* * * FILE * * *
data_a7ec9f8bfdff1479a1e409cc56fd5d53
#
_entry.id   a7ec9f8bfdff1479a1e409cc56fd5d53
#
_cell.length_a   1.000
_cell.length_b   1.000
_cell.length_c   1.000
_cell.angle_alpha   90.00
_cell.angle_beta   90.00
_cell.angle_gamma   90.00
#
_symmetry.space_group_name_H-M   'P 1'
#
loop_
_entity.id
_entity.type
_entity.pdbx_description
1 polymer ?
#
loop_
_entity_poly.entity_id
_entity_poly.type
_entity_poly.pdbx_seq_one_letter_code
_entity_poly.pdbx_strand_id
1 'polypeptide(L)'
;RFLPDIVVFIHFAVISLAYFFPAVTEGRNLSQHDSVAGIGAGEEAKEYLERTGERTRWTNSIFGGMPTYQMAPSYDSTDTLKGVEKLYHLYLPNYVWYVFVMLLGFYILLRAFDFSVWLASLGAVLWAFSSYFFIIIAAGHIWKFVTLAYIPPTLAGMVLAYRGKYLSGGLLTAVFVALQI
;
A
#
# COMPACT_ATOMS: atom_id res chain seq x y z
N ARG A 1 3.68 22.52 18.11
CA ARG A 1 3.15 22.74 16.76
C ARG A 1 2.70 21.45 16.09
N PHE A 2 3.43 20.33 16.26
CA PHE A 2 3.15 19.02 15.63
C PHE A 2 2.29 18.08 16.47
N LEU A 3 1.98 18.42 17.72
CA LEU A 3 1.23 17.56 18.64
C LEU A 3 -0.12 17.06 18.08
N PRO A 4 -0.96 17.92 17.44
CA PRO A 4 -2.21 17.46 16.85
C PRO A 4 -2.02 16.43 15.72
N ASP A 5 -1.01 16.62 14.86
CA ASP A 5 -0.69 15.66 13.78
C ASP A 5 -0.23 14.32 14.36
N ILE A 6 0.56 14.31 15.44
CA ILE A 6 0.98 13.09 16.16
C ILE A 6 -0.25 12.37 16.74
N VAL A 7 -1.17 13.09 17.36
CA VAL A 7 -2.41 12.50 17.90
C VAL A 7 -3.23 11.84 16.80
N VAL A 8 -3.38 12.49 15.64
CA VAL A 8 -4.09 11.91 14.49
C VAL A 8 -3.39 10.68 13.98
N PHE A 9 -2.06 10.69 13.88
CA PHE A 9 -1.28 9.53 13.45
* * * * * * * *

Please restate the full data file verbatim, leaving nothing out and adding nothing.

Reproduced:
data_a7ec9f8bfdff1479a1e409cc56fd5d53
#
_entry.id   a7ec9f8bfdff1479a1e409cc56fd5d53
#
_cell.length_a   1.000
_cell.length_b   1.000
_cell.length_c   1.000
_cell.angle_alpha   90.00
_cell.angle_beta   90.00
_cell.angle_gamma   90.00
#
_symmetry.space_group_name_H-M   'P 1'
#
loop_
_entity.id
_entity.type
_entity.pdbx_description
1 polymer ?
#
loop_
_entity_poly.entity_id
_entity_poly.type
_entity_poly.pdbx_seq_one_letter_code
_entity_poly.pdbx_strand_id
1 'polypeptide(L)'
;RFLPDIVVFIHFAVISLAYFFPAVTEGRNLSQHDSVAGIGAGEEAKEYLERTGERTRWTNSIFGGMPTYQMAPSYDSTDTLKGVEKLYHLYLPNYVWYVFVMLLGFYILLRAFDFSVWLASLGAVLWAFSSYFFIIIAAGHIWKFVTLAYIPPTLAGMVLAYRGKYLSGGLLTAVFVALQI
;
A
#
# COMPACT_ATOMS: atom_id res chain seq x y z
N ARG A 1 3.68 22.52 18.11
CA ARG A 1 3.15 22.74 16.76
C ARG A 1 2.70 21.45 16.09
N PHE A 2 3.43 20.33 16.26
CA PHE A 2 3.15 19.02 15.63
C PHE A 2 2.29 18.08 16.47
N LEU A 3 1.98 18.42 17.72
CA LEU A 3 1.23 17.56 18.64
C LEU A 3 -0.12 17.06 18.08
N PRO A 4 -0.96 17.92 17.44
CA PRO A 4 -2.21 17.46 16.85
C PRO A 4 -2.02 16.43 15.72
N ASP A 5 -1.01 16.62 14.86
CA ASP A 5 -0.69 15.66 13.78
C ASP A 5 -0.23 14.32 14.36
N ILE A 6 0.56 14.31 15.44
CA ILE A 6 0.98 13.09 16.16
C ILE A 6 -0.25 12.37 16.74
N VAL A 7 -1.17 13.09 17.36
CA VAL A 7 -2.41 12.50 17.90
C VAL A 7 -3.23 11.84 16.80
N VAL A 8 -3.38 12.49 15.64
CA VAL A 8 -4.09 11.91 14.49
C VAL A 8 -3.39 10.68 13.98
N PHE A 9 -2.06 10.69 13.88
CA PHE A 9 -1.28 9.53 13.45